Local News

Dec 11, 2013 7:29 PM

New Police Crash Investigation Policy Leaves Loopholes

CORPUS CHRISTI - Jurgen Huck wonders why police even bothered to show up that day.

When in a sporty SUV sideswiped him at the intersection of S.P.I.D and Ennis Joslin Dr., he filled out the form police gave him.

His wife, who was following behind, rear-ended Jurgen. He said repairing her car cost ten thousand dollars and that crash totaled his Mercedes.
Jurgen said three police officers came but didn't file a report.

"Three police cars came, they told me they can't write any report at the instruction of the chief," he said.

They told him to exchange forms with the other driver, checked to make sure everyone was okay, and left.

Under the city's new time-saving policy, officers no longer stick around at minor car crashes.

And KRIS 6 News reported yesterday, it is saving hundreds of man-hours each month.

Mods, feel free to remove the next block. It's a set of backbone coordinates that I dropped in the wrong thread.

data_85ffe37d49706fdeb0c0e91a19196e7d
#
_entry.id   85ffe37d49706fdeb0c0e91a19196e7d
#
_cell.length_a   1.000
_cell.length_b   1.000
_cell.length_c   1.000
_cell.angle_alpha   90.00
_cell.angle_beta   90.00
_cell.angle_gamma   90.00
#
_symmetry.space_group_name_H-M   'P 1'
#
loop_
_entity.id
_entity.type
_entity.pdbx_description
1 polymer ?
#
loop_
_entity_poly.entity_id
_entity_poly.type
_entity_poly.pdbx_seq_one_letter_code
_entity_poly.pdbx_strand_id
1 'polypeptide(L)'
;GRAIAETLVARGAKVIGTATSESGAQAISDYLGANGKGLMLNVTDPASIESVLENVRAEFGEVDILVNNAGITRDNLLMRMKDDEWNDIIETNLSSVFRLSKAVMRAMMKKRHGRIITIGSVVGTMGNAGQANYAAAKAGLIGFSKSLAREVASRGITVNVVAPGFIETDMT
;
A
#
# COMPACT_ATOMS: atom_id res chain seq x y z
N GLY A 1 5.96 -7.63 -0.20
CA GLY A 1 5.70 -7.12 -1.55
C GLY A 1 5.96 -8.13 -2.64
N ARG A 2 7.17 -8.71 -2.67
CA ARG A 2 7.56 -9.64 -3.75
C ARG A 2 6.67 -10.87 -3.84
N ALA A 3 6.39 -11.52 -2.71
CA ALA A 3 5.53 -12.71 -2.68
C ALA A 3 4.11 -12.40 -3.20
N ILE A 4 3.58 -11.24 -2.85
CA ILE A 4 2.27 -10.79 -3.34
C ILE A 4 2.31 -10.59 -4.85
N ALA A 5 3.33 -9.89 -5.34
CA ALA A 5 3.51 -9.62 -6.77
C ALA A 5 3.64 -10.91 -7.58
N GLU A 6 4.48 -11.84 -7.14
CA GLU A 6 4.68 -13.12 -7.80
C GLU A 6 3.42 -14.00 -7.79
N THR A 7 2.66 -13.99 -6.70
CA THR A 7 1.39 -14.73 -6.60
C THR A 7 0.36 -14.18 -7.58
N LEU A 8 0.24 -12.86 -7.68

But Huck, an industrial engineer,, said he feels stuck in the middle.

"I do feel very frustrated," he said on Wednesday. "I'm in the middle. I've got to fight on my own and insurance companies got to fight it out. I've got to fight them which shouldn't be needed in an instance like this."

Huck said he's still being considered at-fault for some of the damages and without a police report, he's having a hard time proving otherwise.

Police spent hours today searching for video of the accident because there was no report or incident number.

They finally found video that showed the officers followed the policy and because the driver admitted fault, everyone had valid insurance and no one was seriously hurt, they left.

But a local attorney said the policy is leaving a large loophole in he insurance claims process.

Timothy Raub said police underestimate their importance in car crashes, even minor ones.

He said some drivers - and insurance companies - will take advantage of the loophole. He said it may be asking too much for drivers to fill out crash forms after an accident, particularly when they have ten days to do it.

"Some people aren't going to do it because frankly they don't want to mess with it because they don't have the time," Raub told KRIS 6 News. "Other people are actually changing their story because they don't want to be accountable for them causing the accident."

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